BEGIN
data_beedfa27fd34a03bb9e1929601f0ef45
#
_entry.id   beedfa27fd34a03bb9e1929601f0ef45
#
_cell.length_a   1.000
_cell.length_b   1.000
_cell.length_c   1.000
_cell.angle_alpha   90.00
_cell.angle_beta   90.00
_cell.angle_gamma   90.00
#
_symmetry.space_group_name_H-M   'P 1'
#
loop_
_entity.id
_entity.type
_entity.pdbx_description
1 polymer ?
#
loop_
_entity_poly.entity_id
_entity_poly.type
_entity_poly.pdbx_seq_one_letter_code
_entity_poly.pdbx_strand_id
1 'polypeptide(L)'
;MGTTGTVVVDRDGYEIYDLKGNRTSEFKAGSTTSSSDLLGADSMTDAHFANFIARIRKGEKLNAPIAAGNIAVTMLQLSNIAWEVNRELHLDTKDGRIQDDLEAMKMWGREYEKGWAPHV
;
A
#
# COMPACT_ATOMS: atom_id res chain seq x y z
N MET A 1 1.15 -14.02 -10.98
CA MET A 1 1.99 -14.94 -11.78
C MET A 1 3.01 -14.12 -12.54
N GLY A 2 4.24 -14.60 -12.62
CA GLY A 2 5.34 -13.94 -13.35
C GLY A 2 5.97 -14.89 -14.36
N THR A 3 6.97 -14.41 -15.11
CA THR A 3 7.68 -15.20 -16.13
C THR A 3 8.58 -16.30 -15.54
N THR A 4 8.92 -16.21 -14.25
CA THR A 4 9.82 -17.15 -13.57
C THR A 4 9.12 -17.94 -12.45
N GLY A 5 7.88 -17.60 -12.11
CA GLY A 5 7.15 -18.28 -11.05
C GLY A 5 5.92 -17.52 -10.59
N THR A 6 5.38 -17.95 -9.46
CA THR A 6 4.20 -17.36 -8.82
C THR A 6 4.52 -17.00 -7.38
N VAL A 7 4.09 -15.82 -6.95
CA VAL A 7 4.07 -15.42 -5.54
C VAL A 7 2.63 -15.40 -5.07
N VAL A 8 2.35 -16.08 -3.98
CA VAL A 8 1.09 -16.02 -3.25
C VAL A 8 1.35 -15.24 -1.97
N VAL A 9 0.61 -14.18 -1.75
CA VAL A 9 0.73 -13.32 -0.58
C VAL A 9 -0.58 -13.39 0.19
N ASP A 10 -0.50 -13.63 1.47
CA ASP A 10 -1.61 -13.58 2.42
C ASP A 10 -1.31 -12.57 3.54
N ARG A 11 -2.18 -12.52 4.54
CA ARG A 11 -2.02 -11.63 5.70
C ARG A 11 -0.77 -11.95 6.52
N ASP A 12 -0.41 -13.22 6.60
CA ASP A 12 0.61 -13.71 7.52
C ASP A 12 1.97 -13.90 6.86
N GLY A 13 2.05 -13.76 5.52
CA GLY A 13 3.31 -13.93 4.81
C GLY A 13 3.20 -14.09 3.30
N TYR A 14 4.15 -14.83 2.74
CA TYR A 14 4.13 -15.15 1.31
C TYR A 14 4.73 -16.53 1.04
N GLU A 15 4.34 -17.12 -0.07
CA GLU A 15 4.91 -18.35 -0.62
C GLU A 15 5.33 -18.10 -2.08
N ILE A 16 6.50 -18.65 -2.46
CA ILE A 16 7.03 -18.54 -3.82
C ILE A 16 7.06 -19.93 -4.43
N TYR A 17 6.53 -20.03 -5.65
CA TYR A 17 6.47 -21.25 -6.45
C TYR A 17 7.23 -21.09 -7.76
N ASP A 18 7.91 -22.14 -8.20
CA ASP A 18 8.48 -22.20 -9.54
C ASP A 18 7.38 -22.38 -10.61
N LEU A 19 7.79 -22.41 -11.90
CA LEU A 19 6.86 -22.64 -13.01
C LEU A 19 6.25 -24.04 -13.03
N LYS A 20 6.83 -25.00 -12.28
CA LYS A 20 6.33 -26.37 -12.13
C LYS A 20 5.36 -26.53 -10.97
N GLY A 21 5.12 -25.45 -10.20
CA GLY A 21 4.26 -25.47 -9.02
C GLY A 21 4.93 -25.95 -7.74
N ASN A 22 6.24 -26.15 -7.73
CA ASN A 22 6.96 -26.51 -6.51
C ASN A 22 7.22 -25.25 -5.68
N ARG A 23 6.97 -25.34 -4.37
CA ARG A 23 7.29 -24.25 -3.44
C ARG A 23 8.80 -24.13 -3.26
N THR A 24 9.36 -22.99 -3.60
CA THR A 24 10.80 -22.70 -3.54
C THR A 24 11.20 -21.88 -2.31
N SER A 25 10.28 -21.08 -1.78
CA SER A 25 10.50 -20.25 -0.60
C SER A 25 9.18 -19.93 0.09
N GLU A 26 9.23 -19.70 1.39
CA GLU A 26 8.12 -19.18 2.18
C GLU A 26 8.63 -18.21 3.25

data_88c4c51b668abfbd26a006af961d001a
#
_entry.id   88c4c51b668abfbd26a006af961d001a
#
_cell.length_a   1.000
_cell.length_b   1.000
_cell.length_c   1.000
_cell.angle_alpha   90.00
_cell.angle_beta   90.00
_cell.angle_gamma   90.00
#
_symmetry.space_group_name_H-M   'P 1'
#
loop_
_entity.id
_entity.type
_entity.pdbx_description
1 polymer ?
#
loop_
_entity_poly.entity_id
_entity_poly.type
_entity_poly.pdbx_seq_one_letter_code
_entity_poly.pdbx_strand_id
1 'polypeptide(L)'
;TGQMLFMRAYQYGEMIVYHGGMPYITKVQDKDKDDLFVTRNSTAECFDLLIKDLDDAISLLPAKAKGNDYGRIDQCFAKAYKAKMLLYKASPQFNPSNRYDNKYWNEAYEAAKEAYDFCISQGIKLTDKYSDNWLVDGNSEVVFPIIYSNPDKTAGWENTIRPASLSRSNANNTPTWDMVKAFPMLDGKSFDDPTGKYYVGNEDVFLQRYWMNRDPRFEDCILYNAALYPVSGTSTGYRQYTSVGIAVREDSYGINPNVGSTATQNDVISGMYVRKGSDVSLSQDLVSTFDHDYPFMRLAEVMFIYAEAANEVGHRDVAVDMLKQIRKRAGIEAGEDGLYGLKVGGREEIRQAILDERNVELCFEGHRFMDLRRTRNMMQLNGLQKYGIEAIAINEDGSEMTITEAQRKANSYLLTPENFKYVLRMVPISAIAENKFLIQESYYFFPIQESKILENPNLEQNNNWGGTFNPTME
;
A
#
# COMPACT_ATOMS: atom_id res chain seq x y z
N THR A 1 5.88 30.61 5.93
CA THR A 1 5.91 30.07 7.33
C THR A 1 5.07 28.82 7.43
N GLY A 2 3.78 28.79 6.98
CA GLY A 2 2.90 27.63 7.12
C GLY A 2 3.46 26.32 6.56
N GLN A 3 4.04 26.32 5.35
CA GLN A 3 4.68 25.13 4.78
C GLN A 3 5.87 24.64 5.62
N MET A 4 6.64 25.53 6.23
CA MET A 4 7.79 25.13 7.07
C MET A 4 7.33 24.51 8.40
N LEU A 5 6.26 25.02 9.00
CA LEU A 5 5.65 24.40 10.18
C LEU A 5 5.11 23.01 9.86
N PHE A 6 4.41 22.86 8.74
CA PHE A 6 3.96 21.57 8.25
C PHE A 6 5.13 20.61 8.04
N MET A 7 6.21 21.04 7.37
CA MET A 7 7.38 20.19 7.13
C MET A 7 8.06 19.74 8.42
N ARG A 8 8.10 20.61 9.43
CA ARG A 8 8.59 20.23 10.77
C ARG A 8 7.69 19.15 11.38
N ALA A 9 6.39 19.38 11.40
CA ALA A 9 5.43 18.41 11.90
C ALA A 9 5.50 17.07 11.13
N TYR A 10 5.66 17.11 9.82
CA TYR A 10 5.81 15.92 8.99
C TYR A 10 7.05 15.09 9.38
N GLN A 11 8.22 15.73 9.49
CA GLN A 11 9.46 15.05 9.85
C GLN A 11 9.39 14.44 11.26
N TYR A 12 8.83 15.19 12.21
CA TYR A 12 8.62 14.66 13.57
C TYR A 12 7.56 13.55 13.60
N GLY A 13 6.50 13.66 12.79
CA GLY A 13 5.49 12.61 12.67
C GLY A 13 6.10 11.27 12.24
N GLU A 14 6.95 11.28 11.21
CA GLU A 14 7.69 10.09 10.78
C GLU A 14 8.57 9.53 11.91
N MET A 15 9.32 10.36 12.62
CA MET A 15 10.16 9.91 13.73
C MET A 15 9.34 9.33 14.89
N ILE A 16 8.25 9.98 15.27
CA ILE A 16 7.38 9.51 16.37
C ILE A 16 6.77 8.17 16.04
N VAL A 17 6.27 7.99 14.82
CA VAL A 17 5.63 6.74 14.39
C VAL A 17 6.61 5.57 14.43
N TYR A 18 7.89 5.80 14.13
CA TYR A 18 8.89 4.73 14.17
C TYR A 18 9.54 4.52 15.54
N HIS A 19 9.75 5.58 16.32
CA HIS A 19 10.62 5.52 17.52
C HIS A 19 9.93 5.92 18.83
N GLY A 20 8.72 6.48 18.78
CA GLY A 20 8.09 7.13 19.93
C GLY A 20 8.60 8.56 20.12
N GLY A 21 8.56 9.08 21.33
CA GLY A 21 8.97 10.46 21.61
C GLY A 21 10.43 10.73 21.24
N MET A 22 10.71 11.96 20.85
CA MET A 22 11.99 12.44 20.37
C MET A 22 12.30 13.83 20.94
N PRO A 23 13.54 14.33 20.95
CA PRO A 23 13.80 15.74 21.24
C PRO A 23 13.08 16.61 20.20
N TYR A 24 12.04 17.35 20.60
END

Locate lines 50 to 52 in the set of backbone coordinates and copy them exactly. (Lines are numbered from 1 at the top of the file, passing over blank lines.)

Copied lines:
CA VAL A 7 4.07 -15.42 -5.54
C VAL A 7 2.63 -15.40 -5.07
N VAL A 8 2.35 -16.08 -3.98